This recipe comes from my grandmother. It is very close to the recipe that is in The Pie and Pastry Bible the difference is that Nana always kissed the berries in her pies with a little ground cloves and a sprinkle of nutmeg over the top. I'm going with Nana on this one.


Pie Crust for a 2 crust 9" Pie
1/2 cup baker's sugar
2 1/2 tablespoons cornstarch
2 teaspoons fine grated lemon zest (using meyer lemons from the trees next door)
pinch kosher salt
2 tablespoons freshly squeezed lemon juice
4 cups blackberries (if you are still doing the through the snow trudge frozen works just fine here)
1/4 teaspoon ground cloves
freshly grated nutmeg to sprinkle over the top of the fruit right before you put the crust on top.
a little more baker's sugar mixed half and half with powdered sugar to sprinkle over the lattice crust

Roll out your bottom crust so there's enough to cut a 12" circle and put that in the pie pan. Trim to a slight overhang, cover with plastic wrap and put it back in the fridge.

In a large, non-reactive bowl mix the all the ingredients except for the nutmeg and hand toss them gently to mix them all well and thoroughly coat all the berries. Now, walk away from it and allow it to macerate (just sit there) for half an hour so that the berries will begin to release their juices and the dry ingredients get nice and sticky. Toss gently again and transfer to the bottom shell.

Grate about half of a nutmeg over the top of this.

Because of the tremendous amount of juice that tends to bubble out of this one, I like to use a lattice crust. To make this is very simple. Roll your pastry dough out until it is around 1/8" of an inch thick and then with a very sharp knife cut it into 1/2" strips. Lay a row of strips across the pie leaving enough room for a second row between strips. Put the first cross strip down, fold the bottom strips gently back over this, lay in your second row, lay down a cross strip. Now repeat that until the pie is covered. All you have to do is fold back the strips on the bottom of each cross strip that you lay down. Trim off the edges of the strips, moisten the ends with a little water (or lemon juice, doesn't matter) tuck them under the bottom shell and crimp. Cover the whole thing loosely and refrigerate for at least an hour to allow the pastry to relax.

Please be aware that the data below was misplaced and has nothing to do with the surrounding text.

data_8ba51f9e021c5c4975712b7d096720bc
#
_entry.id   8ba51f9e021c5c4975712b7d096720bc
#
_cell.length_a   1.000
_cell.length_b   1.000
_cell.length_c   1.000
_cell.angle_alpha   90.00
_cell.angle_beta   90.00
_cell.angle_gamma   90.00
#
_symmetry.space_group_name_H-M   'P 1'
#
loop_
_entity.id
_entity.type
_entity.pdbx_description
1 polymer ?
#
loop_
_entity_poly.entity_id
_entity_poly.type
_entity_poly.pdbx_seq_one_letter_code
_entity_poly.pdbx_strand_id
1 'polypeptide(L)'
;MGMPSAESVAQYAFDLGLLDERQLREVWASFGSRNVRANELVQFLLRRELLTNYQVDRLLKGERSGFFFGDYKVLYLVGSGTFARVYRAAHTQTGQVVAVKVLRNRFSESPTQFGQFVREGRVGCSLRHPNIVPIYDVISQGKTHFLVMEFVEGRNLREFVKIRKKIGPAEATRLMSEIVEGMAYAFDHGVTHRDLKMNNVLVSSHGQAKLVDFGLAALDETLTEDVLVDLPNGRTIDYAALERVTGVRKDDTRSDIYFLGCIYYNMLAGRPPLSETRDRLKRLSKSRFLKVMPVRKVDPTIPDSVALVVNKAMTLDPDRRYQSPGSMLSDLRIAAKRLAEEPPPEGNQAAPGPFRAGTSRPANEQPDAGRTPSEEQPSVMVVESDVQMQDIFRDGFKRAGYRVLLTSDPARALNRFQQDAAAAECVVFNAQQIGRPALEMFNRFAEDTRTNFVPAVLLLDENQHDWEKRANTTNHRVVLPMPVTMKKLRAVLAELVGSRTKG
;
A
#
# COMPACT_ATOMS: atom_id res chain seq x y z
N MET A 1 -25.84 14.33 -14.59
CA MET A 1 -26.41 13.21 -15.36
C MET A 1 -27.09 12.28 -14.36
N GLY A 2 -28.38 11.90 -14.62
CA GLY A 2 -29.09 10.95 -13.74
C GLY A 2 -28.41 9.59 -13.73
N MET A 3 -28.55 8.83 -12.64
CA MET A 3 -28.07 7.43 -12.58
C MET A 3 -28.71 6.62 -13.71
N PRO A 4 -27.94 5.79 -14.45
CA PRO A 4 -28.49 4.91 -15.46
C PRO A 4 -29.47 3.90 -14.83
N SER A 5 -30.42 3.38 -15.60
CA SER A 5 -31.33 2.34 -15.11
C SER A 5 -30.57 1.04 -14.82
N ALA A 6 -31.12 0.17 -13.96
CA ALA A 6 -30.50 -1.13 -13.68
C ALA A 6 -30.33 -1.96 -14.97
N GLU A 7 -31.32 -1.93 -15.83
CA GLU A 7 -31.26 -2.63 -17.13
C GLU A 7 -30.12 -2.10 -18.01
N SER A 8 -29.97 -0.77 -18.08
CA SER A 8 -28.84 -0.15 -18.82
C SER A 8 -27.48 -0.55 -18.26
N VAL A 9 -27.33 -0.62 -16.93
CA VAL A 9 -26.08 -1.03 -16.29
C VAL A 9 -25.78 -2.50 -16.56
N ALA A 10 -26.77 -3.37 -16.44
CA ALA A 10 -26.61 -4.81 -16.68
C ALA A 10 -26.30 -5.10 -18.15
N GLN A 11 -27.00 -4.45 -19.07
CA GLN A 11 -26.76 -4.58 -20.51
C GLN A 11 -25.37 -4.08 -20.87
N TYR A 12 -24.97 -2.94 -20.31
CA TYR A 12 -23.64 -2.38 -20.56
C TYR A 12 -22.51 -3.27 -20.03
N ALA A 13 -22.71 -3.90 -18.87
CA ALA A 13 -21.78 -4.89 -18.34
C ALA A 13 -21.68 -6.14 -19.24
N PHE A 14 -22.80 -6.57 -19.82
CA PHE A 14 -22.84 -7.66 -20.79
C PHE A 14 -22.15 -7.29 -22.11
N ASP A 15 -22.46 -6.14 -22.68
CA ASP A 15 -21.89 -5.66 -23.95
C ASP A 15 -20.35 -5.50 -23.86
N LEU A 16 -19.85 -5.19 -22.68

Right before you put this in the oven sprinkle the top crust very lightly with the half and half mix of baker's and powdered sugar. This will carmelize on the top of the crust and work as a clotting factor to help control bubbleovers. Preheat the oven to 425° with your rack and a lightly greased foil covered baking stone on the bottom rung. The foil is to protect the stone and the bottom of your oven from any bubbling spillover. It is especially going to happen if you are using fresh berries. You don't want to be faced with trying to blast this off your baking stone or the bottom of your oven. Small precautions taken now will save you tons of nasty work later.

Set the pie directly on top of the stone and bake for 30 minutes (45 minutes is what you'll need if using frozen berries but you'll need to check it after 30 anyway)
After 30 minutes put a foil ring around the edge of the pie to ensure even browning. Then, check every five or so minutes. What you want to see is a deep golden brown crust and a thickly bubbling filling. I must caution you when you take this out of the oven to not dip your finger in one of the little bubbleovers! It will stick and burn worse than napalm. (go ahead think about why I feel such a need to tell you this, then giggle at me and move on)

Cool on a rack at least 4 hours before serving with your favorite ice cream or dollops of freshly whipped cream.